Your credit, debit cards at risk? Protect yourself from fraud
SEATTLE — “If you are someone who uses a credit card or a debit card to conduct transactions, at some point and time that information is going to be compromised.”
Those are sobering words from Robert Kierstead, a Seattle agent with the U.S. Secret Service, charged with investigating financial crimes.
“Historically, we have been an agency that specializes in financial types of crimes, most notably or historically, counterfeit currency. In 1984, we added credit card fraud.”
So far this year, more than 75 million people have had their private information compromised as a result of security breaches. That`s according to the Identity Theft Resource Center.
One of the most common ways is through what`s called “point of sale.”
Chad Larsen is with Leviathan Security and specializes in online safety.
“What we have is the credit card, the magnetic strip being read into memory, and that`s transmitted into back-end banks,” Larsen said. “Well, that has to happen in the clear. The transmission is secured itself, but the actual reading of the numbers that are embedded into the magnetic stripe happens inside the computer`s memory.”
And once that memory is accessed and those numbers stolen, they can be sold on the black market. It doesn’t take a computer genius though to steal your cash.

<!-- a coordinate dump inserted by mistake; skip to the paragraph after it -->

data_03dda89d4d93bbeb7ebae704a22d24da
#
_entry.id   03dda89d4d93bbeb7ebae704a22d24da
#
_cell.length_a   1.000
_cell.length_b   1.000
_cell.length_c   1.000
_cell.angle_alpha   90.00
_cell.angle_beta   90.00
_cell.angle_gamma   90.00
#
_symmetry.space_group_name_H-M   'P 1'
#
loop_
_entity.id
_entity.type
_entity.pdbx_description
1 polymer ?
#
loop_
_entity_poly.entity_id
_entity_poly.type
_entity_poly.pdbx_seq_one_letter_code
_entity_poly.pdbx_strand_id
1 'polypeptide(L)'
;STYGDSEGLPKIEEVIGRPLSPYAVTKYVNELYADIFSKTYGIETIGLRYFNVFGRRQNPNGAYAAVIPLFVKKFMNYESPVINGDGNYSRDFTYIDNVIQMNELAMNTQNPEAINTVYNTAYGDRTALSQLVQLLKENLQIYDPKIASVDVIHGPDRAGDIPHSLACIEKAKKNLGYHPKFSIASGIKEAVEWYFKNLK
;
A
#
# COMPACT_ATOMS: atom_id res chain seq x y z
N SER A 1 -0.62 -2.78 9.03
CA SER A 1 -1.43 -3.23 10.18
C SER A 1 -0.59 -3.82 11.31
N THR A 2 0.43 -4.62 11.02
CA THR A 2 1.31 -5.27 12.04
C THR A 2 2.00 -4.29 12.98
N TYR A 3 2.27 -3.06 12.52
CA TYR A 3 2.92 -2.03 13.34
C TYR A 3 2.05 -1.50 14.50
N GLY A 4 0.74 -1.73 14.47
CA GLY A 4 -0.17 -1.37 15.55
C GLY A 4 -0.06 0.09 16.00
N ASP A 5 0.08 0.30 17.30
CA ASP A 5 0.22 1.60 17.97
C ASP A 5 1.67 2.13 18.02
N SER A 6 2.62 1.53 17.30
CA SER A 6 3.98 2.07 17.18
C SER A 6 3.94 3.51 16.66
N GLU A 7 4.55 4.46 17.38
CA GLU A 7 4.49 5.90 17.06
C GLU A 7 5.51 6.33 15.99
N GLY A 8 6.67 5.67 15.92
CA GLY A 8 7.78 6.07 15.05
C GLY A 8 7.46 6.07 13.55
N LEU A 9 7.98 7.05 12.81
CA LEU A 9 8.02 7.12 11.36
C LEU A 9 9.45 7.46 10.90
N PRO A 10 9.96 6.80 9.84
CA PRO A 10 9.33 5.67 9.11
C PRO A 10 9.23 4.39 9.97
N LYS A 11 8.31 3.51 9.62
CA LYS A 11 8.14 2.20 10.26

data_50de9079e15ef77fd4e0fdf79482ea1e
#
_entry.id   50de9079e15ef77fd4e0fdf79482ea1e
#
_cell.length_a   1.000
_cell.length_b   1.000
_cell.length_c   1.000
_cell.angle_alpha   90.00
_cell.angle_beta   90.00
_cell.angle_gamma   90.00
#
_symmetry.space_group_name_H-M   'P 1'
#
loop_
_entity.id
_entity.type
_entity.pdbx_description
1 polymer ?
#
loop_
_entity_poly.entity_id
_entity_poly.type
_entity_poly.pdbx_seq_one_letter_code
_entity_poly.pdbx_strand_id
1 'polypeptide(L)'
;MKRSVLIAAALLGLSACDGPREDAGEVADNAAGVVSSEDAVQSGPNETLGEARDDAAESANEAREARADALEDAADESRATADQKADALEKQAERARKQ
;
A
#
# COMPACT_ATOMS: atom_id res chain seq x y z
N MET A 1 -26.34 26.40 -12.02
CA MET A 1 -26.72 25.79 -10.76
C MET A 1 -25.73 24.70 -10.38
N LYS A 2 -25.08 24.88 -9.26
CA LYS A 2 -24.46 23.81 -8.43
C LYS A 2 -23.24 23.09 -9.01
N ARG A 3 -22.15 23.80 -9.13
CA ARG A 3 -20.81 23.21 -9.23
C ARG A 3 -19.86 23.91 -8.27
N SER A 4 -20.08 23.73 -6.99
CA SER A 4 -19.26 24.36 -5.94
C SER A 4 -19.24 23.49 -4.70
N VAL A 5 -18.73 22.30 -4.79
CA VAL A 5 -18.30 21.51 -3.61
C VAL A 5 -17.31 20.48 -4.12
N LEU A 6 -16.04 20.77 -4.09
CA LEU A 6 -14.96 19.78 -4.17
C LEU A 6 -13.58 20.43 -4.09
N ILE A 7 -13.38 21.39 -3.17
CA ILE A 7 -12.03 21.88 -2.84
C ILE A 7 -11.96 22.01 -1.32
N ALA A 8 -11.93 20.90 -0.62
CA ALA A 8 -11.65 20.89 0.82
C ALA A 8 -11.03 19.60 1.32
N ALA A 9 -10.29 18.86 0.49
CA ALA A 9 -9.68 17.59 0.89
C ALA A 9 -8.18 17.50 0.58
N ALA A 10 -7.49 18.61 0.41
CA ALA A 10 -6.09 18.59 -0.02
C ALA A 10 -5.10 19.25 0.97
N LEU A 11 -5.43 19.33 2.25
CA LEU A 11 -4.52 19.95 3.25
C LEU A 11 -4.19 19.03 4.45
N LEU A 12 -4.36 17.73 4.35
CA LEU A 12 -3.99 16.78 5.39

"The number one way that consumers can protect themselves is by having good, operational security, and that`s in choosing pass phrases that are not easily guessable by computer, and by just having good computer security hygiene."
A pass phrase -- not a password -- is recommended. And of course, keeping on top of your anti-malware software is also key. And...
"Be very cautious about any e-mail that you receive about clicking or unwittingly downloading any attachments," Kierstead said.
Finally, check your statements regularly. Most victims don`t and depending on the bank you use, time could be your most valuable defense.
"Our recommendation would be credit cards, but the way the banks and the banking laws are set up is that if you report your loss that the financial institution, they`re to be responsible for it. I do know that with a debit card transaction, there is a finite amount of time that the consumer has to pick up and report that. With a credit card, you have a little bit more time," he said.